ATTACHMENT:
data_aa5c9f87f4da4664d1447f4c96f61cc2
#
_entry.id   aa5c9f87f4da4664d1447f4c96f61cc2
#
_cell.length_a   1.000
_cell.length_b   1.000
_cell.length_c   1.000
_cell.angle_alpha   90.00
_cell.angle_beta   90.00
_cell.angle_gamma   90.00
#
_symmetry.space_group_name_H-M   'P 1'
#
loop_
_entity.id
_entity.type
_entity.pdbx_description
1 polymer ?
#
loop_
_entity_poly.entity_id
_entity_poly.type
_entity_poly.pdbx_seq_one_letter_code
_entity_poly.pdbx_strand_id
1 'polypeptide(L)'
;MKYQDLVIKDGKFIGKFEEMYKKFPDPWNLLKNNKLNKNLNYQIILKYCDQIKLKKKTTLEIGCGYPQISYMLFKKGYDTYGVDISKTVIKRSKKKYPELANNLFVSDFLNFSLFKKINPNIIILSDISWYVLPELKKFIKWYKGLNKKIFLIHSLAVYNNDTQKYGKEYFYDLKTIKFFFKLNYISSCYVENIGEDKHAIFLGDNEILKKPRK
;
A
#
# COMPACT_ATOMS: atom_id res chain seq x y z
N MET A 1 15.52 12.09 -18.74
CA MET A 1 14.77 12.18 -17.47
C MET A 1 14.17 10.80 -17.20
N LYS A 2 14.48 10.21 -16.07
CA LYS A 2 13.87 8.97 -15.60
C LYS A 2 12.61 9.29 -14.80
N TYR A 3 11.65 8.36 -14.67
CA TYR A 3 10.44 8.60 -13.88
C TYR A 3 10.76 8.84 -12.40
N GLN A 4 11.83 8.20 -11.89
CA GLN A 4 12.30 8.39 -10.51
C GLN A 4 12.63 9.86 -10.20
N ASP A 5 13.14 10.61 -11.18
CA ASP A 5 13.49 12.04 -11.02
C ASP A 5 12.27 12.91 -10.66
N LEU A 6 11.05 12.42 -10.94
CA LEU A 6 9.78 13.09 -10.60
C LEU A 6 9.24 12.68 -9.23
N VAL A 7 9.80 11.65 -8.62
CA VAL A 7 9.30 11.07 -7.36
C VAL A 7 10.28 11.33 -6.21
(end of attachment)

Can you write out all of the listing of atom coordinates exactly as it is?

data_aa5c9f87f4da4664d1447f4c96f61cc2
#
_entry.id   aa5c9f87f4da4664d1447f4c96f61cc2
#
_cell.length_a   1.000
_cell.length_b   1.000
_cell.length_c   1.000
_cell.angle_alpha   90.00
_cell.angle_beta   90.00
_cell.angle_gamma   90.00
#
_symmetry.space_group_name_H-M   'P 1'
#
loop_
_entity.id
_entity.type
_entity.pdbx_description
1 polymer ?
#
loop_
_entity_poly.entity_id
_entity_poly.type
_entity_poly.pdbx_seq_one_letter_code
_entity_poly.pdbx_strand_id
1 'polypeptide(L)'
;MKYQDLVIKDGKFIGKFEEMYKKFPDPWNLLKNNKLNKNLNYQIILKYCDQIKLKKKTTLEIGCGYPQISYMLFKKGYDTYGVDISKTVIKRSKKKYPELANNLFVSDFLNFSLFKKINPNIIILSDISWYVLPELKKFIKWYKGLNKKIFLIHSLAVYNNDTQKYGKEYFYDLKTIKFFFKLNYISSCYVENIGEDKHAIFLGDNEILKKPRK
;
A
#
# COMPACT_ATOMS: atom_id res chain seq x y z
N MET A 1 15.52 12.09 -18.74
CA MET A 1 14.77 12.18 -17.47
C MET A 1 14.17 10.80 -17.20
N LYS A 2 14.48 10.21 -16.07
CA LYS A 2 13.87 8.97 -15.60
C LYS A 2 12.61 9.29 -14.80
N TYR A 3 11.65 8.36 -14.67
CA TYR A 3 10.44 8.60 -13.88
C TYR A 3 10.76 8.84 -12.40
N GLN A 4 11.83 8.20 -11.89
CA GLN A 4 12.30 8.39 -10.51
C GLN A 4 12.63 9.86 -10.20
N ASP A 5 13.14 10.61 -11.18
CA ASP A 5 13.49 12.04 -11.02
C ASP A 5 12.27 12.91 -10.66
N LEU A 6 11.05 12.42 -10.94
CA LEU A 6 9.78 13.09 -10.60
C LEU A 6 9.24 12.68 -9.23
N VAL A 7 9.80 11.65 -8.62
CA VAL A 7 9.30 11.07 -7.36
C VAL A 7 10.28 11.33 -6.21